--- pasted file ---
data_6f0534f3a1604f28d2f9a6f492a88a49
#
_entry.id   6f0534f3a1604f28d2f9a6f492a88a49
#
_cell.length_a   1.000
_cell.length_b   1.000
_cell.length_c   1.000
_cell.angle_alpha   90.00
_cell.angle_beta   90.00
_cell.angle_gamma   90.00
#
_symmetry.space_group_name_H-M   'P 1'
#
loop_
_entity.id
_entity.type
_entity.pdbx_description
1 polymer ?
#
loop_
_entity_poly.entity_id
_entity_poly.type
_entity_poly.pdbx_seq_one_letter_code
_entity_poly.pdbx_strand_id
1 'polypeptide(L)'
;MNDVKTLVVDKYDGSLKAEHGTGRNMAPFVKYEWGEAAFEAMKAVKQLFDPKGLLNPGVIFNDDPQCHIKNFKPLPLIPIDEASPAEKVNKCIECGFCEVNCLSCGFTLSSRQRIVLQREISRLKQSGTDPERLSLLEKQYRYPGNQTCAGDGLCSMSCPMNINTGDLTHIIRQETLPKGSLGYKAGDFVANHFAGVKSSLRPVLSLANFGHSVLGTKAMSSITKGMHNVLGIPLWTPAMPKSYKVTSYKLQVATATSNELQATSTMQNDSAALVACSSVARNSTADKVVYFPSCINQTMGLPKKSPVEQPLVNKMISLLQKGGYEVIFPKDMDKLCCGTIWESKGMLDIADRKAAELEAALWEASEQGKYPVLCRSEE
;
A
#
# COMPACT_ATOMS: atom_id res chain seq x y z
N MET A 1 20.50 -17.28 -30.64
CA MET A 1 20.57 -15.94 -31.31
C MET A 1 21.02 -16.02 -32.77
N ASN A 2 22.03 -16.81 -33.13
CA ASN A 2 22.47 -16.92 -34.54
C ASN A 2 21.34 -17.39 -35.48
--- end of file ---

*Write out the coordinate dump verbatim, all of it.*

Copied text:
data_6f0534f3a1604f28d2f9a6f492a88a49
#
_entry.id   6f0534f3a1604f28d2f9a6f492a88a49
#
_cell.length_a   1.000
_cell.length_b   1.000
_cell.length_c   1.000
_cell.angle_alpha   90.00
_cell.angle_beta   90.00
_cell.angle_gamma   90.00
#
_symmetry.space_group_name_H-M   'P 1'
#
loop_
_entity.id
_entity.type
_entity.pdbx_description
1 polymer ?
#
loop_
_entity_poly.entity_id
_entity_poly.type
_entity_poly.pdbx_seq_one_letter_code
_entity_poly.pdbx_strand_id
1 'polypeptide(L)'
;MNDVKTLVVDKYDGSLKAEHGTGRNMAPFVKYEWGEAAFEAMKAVKQLFDPKGLLNPGVIFNDDPQCHIKNFKPLPLIPIDEASPAEKVNKCIECGFCEVNCLSCGFTLSSRQRIVLQREISRLKQSGTDPERLSLLEKQYRYPGNQTCAGDGLCSMSCPMNINTGDLTHIIRQETLPKGSLGYKAGDFVANHFAGVKSSLRPVLSLANFGHSVLGTKAMSSITKGMHNVLGIPLWTPAMPKSYKVTSYKLQVATATSNELQATSTMQNDSAALVACSSVARNSTADKVVYFPSCINQTMGLPKKSPVEQPLVNKMISLLQKGGYEVIFPKDMDKLCCGTIWESKGMLDIADRKAAELEAALWEASEQGKYPVLCRSEE
;
A
#
# COMPACT_ATOMS: atom_id res chain seq x y z
N MET A 1 20.50 -17.28 -30.64
CA MET A 1 20.57 -15.94 -31.31
C MET A 1 21.02 -16.02 -32.77
N ASN A 2 22.03 -16.81 -33.13
CA ASN A 2 22.47 -16.92 -34.54
C ASN A 2 21.34 -17.39 -35.48